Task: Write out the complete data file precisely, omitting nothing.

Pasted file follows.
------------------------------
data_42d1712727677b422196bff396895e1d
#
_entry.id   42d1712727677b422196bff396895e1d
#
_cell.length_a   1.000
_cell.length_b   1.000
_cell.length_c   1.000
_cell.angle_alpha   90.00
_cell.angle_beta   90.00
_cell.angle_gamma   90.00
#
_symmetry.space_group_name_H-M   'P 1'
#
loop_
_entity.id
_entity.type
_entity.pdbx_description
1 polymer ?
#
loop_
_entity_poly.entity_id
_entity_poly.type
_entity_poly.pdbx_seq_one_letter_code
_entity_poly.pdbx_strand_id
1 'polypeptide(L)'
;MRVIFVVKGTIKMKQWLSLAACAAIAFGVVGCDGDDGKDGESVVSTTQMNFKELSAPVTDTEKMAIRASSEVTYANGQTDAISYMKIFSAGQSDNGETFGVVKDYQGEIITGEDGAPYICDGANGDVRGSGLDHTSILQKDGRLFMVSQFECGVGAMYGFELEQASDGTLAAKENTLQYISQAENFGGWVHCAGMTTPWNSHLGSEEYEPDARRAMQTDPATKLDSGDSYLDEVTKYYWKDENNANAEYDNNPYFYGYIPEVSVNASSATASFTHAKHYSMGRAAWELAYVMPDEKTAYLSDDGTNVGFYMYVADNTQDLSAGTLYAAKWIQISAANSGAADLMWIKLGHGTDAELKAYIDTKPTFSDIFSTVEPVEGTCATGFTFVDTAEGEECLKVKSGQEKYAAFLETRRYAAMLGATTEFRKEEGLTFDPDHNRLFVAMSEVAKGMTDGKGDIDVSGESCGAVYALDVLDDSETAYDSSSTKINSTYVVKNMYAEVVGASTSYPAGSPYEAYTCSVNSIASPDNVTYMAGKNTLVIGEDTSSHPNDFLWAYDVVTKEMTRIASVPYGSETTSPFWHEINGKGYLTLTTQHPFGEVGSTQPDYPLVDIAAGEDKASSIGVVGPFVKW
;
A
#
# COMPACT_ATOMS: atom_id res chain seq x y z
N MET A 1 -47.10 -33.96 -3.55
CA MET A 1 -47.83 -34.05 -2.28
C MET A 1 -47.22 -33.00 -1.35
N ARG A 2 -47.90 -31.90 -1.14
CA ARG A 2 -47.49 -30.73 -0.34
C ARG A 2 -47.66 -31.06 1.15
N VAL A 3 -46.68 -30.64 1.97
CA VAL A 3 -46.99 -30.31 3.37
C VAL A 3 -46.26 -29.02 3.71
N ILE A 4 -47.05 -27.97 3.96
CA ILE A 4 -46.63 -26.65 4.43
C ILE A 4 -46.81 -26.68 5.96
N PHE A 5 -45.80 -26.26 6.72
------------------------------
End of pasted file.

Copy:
data_42d1712727677b422196bff396895e1d
#
_entry.id   42d1712727677b422196bff396895e1d
#
_cell.length_a   1.000
_cell.length_b   1.000
_cell.length_c   1.000
_cell.angle_alpha   90.00
_cell.angle_beta   90.00
_cell.angle_gamma   90.00
#
_symmetry.space_group_name_H-M   'P 1'
#
loop_
_entity.id
_entity.type
_entity.pdbx_description
1 polymer ?
#
loop_
_entity_poly.entity_id
_entity_poly.type
_entity_poly.pdbx_seq_one_letter_code
_entity_poly.pdbx_strand_id
1 'polypeptide(L)'
;MRVIFVVKGTIKMKQWLSLAACAAIAFGVVGCDGDDGKDGESVVSTTQMNFKELSAPVTDTEKMAIRASSEVTYANGQTDAISYMKIFSAGQSDNGETFGVVKDYQGEIITGEDGAPYICDGANGDVRGSGLDHTSILQKDGRLFMVSQFECGVGAMYGFELEQASDGTLAAKENTLQYISQAENFGGWVHCAGMTTPWNSHLGSEEYEPDARRAMQTDPATKLDSGDSYLDEVTKYYWKDENNANAEYDNNPYFYGYIPEVSVNASSATASFTHAKHYSMGRAAWELAYVMPDEKTAYLSDDGTNVGFYMYVADNTQDLSAGTLYAAKWIQISAANSGAADLMWIKLGHGTDAELKAYIDTKPTFSDIFSTVEPVEGTCATGFTFVDTAEGEECLKVKSGQEKYAAFLETRRYAAMLGATTEFRKEEGLTFDPDHNRLFVAMSEVAKGMTDGKGDIDVSGESCGAVYALDVLDDSETAYDSSSTKINSTYVVKNMYAEVVGASTSYPAGSPYEAYTCSVNSIASPDNVTYMAGKNTLVIGEDTSSHPNDFLWAYDVVTKEMTRIASVPYGSETTSPFWHEINGKGYLTLTTQHPFGEVGSTQPDYPLVDIAAGEDKASSIGVVGPFVKW
;
A
#
# COMPACT_ATOMS: atom_id res chain seq x y z
N MET A 1 -47.10 -33.96 -3.55
CA MET A 1 -47.83 -34.05 -2.28
C MET A 1 -47.22 -33.00 -1.35
N ARG A 2 -47.90 -31.90 -1.14
CA ARG A 2 -47.49 -30.73 -0.34
C ARG A 2 -47.66 -31.06 1.15
N VAL A 3 -46.68 -30.64 1.97
CA VAL A 3 -46.99 -30.31 3.37
C VAL A 3 -46.26 -29.02 3.71
N ILE A 4 -47.05 -27.97 3.96
CA ILE A 4 -46.63 -26.65 4.43
C ILE A 4 -46.81 -26.68 5.96
N PHE A 5 -45.80 -26.26 6.72